It’s amazing how far we’ve come since the dawn of Facebook (FB). Originally created as a way to keep college students connected, Facebook has since evolved to become the largest social network in the world, boasting more than 1.5 billion users.
As digital natives, we are more likely to believe that the Internet has solved every single problem.
Rather than rely on our local community or place of employment to find help when a problem arises, we can search for that answer on Google and start a new conversation with the very first person who says, “I know a great lawyer who works at the firm you want to join.”
Yet, we have only begun to scratch the surface of the potential that social media has to improve human communication.
The ability to instantly share information with a massive audience has introduced a new form of communication that has completely changed the way that we think about information. After all, since everyone has access to information, everyone has the power to share information.
And when everyone shares information, the amount of collective knowledge increases exponentially.
I realize this concept may seem paradoxical, but I’m going to go out on a limb and say that the more we know, the more we believe in ourselves.
This is not to say that the less we know, the less we believe in ourselves; rather, I believe that the more we know, the more we realize that we have far more in common than we ever thought possible.
Let’s take a deeper look at how social media has changed human communication.
Conversation over Google
When Google first launched, users were using it for information retrieval and were sharing snippets of text. The search engine was mostly used by domain experts, those who had learned how to navigate the Internet, read scholarly literature, and searched for answers to questions that they had not yet come across.
These individuals were going to websites that focused on one subject in depth and taking note of every detail.
But today, we have all become domain experts. We are able to go online and use our digital literacy to become the go-to person for our specific expertise.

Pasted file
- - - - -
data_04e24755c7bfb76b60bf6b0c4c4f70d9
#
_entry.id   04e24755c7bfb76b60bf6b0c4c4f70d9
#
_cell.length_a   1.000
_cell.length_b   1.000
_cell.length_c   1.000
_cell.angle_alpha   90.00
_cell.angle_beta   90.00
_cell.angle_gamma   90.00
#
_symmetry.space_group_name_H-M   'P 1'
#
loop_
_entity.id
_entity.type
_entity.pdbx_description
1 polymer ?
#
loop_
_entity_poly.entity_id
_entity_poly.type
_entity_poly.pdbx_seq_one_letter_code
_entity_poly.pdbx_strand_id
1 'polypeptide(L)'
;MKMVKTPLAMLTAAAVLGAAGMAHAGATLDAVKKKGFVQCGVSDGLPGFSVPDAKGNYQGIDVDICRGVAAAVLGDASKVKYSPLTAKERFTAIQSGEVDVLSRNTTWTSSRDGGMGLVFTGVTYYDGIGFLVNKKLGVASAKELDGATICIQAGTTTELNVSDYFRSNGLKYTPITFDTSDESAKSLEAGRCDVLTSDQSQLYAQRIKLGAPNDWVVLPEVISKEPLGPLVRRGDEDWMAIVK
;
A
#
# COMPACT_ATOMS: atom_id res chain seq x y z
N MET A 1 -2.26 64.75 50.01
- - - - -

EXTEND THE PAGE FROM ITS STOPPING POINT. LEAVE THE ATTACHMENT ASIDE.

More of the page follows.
We can search for a specific topic and become an expert in just a few hours. We have learned that information shared online is more important than the article itself.
Instead of getting lost on a website that focuses on nothing more than how to make a boo-boo stop bleeding, we go to the website of someone who is in the process of creating a specific procedure that works and asks our questions.
The social media sphere has effectively changed the way that information is shared, not just by showing us that other people have the same problem, but also by giving us the power to share information that we don’t have the knowledge to create.
Instead of a one-sided conversation, we can communicate with many people at once and find answers to questions that have not yet been asked.
And instead of seeing ourselves as separate from the rest of the community, we are more aware that we are all connected and that what we share can and will help other people.
The power of image
Humans are visual creatures. We take mental snapshots of certain situations, actions, or products. Yet, social media has eliminated the separation between subject and object.
We are no longer limited to seeing information through the eyes of someone else.
Instead of having only one perspective of an event, an image, or a product, we are able to see it all through our own camera, our own personal lenses.
Instead of thinking about what you see as static, you are able to interpret the visual experience in real time and to think about it in a new way. You are no longer restricted to a single mental frame and are able to view the world and interpret it in a way that suits you.
Instead of thinking in a linear fashion, you are able to think in a parallel way that blends multiple timelines into a coherent whole.
You are no longer just looking at one person’s perspective of an event; you are viewing multiple aspects of the same event. You are no longer in the moment; you are seeing it as if you were still in the moment.
These are the power of image and how it has been revolutionizing the way that we think.
According to Nassim Taleb, the key to achieving relevance in business is a recognition of repetition.
The task of seeing repetition is the natural consequence of being able to see patterns in patterns.
In business, Taleb believes that the ability to see a pattern is what separates a competent organization from one that is underperforming.
As an example, he described his own companies as “comparable,” as they are easy to figure out and to be able to recognize their internal processes.
This ability to recognize repetition is the key to the formation of new habits. You can make a piece of paper repeating the same simple task over and over again, yet if the order of the pieces changes from one day to the next, the task of completing the task will no longer be familiar and it will no longer repeat itself.
You need to perceive repetition to create new habits.
It is the act of seeing the same thing again and again that allows you to make a new habit.